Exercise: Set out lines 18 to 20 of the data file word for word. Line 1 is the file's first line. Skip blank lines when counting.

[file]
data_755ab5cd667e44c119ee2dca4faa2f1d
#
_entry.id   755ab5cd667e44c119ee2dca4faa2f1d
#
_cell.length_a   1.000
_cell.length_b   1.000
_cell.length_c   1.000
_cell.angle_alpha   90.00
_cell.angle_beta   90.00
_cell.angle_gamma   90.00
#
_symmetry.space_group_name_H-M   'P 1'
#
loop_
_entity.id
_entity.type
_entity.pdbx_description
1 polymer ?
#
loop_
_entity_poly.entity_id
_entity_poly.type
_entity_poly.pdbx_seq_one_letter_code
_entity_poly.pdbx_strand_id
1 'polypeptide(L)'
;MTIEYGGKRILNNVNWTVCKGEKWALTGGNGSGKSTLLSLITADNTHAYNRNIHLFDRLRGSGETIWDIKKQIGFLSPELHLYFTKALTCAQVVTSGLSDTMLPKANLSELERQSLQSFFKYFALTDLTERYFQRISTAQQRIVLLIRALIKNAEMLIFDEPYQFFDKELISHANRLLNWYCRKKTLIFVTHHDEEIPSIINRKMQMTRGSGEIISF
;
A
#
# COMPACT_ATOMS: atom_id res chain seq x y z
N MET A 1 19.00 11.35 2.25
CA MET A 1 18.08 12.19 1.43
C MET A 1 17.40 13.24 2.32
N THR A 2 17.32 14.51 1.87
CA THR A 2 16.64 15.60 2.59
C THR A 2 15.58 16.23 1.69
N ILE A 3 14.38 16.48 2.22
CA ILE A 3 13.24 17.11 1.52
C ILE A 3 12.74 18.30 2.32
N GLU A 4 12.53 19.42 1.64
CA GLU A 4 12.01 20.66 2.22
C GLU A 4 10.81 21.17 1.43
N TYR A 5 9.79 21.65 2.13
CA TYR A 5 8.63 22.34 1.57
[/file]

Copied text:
1 polymer ?
#
loop_